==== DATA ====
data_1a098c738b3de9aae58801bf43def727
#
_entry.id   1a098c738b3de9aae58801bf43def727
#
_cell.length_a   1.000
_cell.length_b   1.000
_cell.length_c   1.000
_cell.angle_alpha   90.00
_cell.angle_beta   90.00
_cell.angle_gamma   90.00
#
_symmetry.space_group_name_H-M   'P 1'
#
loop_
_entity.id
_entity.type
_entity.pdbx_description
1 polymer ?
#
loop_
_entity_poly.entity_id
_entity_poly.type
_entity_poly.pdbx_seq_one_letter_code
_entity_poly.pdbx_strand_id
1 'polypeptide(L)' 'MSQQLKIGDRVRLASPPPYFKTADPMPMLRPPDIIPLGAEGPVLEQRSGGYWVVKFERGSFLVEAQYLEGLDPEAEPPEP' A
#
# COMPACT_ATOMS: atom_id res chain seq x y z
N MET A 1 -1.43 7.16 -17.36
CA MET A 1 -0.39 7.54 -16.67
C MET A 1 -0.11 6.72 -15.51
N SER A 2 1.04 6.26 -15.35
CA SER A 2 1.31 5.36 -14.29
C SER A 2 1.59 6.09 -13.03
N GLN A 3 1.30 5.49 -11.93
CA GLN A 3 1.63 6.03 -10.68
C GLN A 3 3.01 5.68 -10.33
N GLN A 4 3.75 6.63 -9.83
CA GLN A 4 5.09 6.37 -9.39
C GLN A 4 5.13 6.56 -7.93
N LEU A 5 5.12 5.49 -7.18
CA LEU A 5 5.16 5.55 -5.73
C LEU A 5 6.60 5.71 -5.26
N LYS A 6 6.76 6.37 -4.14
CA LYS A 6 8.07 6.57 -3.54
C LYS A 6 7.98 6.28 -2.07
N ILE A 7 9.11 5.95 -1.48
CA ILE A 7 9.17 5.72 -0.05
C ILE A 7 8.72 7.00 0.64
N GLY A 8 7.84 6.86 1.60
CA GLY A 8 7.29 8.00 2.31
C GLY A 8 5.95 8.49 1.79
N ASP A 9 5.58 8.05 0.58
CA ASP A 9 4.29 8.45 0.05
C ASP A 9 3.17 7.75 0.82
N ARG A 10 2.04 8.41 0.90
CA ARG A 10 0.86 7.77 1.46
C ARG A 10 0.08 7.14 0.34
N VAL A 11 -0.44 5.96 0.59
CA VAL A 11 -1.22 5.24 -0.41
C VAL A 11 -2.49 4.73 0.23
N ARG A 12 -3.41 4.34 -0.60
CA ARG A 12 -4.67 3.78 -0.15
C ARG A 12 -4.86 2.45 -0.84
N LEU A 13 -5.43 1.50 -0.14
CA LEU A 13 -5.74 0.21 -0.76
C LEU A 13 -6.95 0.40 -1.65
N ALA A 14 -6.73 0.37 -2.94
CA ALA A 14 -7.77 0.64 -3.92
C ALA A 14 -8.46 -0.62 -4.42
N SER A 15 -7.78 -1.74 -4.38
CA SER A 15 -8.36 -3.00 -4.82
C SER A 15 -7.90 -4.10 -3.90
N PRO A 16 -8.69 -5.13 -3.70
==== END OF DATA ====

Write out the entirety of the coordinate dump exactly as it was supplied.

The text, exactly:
data_1a098c738b3de9aae58801bf43def727
#
_entry.id   1a098c738b3de9aae58801bf43def727
#
_cell.length_a   1.000
_cell.length_b   1.000
_cell.length_c   1.000
_cell.angle_alpha   90.00
_cell.angle_beta   90.00
_cell.angle_gamma   90.00
#
_symmetry.space_group_name_H-M   'P 1'
#
loop_
_entity.id
_entity.type
_entity.pdbx_description
1 polymer ?
#
loop_
_entity_poly.entity_id
_entity_poly.type
_entity_poly.pdbx_seq_one_letter_code
_entity_poly.pdbx_strand_id
1 'polypeptide(L)' 'MSQQLKIGDRVRLASPPPYFKTADPMPMLRPPDIIPLGAEGPVLEQRSGGYWVVKFERGSFLVEAQYLEGLDPEAEPPEP' A
#
# COMPACT_ATOMS: atom_id res chain seq x y z
N MET A 1 -1.43 7.16 -17.36
CA MET A 1 -0.39 7.54 -16.67
C MET A 1 -0.11 6.72 -15.51
N SER A 2 1.04 6.26 -15.35
CA SER A 2 1.31 5.36 -14.29
C SER A 2 1.59 6.09 -13.03
N GLN A 3 1.30 5.49 -11.93
CA GLN A 3 1.63 6.03 -10.68
C GLN A 3 3.01 5.68 -10.33
N GLN A 4 3.75 6.63 -9.83
CA GLN A 4 5.09 6.37 -9.39
C GLN A 4 5.13 6.56 -7.93
N LEU A 5 5.12 5.49 -7.18
CA LEU A 5 5.16 5.55 -5.73
C LEU A 5 6.60 5.71 -5.26
N LYS A 6 6.76 6.37 -4.14
CA LYS A 6 8.07 6.57 -3.54
C LYS A 6 7.98 6.28 -2.07
N ILE A 7 9.11 5.95 -1.48
CA ILE A 7 9.17 5.72 -0.05
C ILE A 7 8.72 7.00 0.64
N GLY A 8 7.84 6.86 1.60
CA GLY A 8 7.29 8.00 2.31
C GLY A 8 5.95 8.49 1.79
N ASP A 9 5.58 8.05 0.58
CA ASP A 9 4.29 8.45 0.05
C ASP A 9 3.17 7.75 0.82
N ARG A 10 2.04 8.41 0.90
CA ARG A 10 0.86 7.77 1.46
C ARG A 10 0.08 7.14 0.34
N VAL A 11 -0.44 5.96 0.59
CA VAL A 11 -1.22 5.24 -0.41
C VAL A 11 -2.49 4.73 0.23
N ARG A 12 -3.41 4.34 -0.60
CA ARG A 12 -4.67 3.78 -0.15
C ARG A 12 -4.86 2.45 -0.84
N LEU A 13 -5.43 1.50 -0.14
CA LEU A 13 -5.74 0.21 -0.76
C LEU A 13 -6.95 0.40 -1.65
N ALA A 14 -6.73 0.37 -2.94
CA ALA A 14 -7.77 0.64 -3.92
C ALA A 14 -8.46 -0.62 -4.42
N SER A 15 -7.78 -1.74 -4.38
CA SER A 15 -8.36 -3.00 -4.82
C SER A 15 -7.90 -4.10 -3.90
N PRO A 16 -8.69 -5.13 -3.70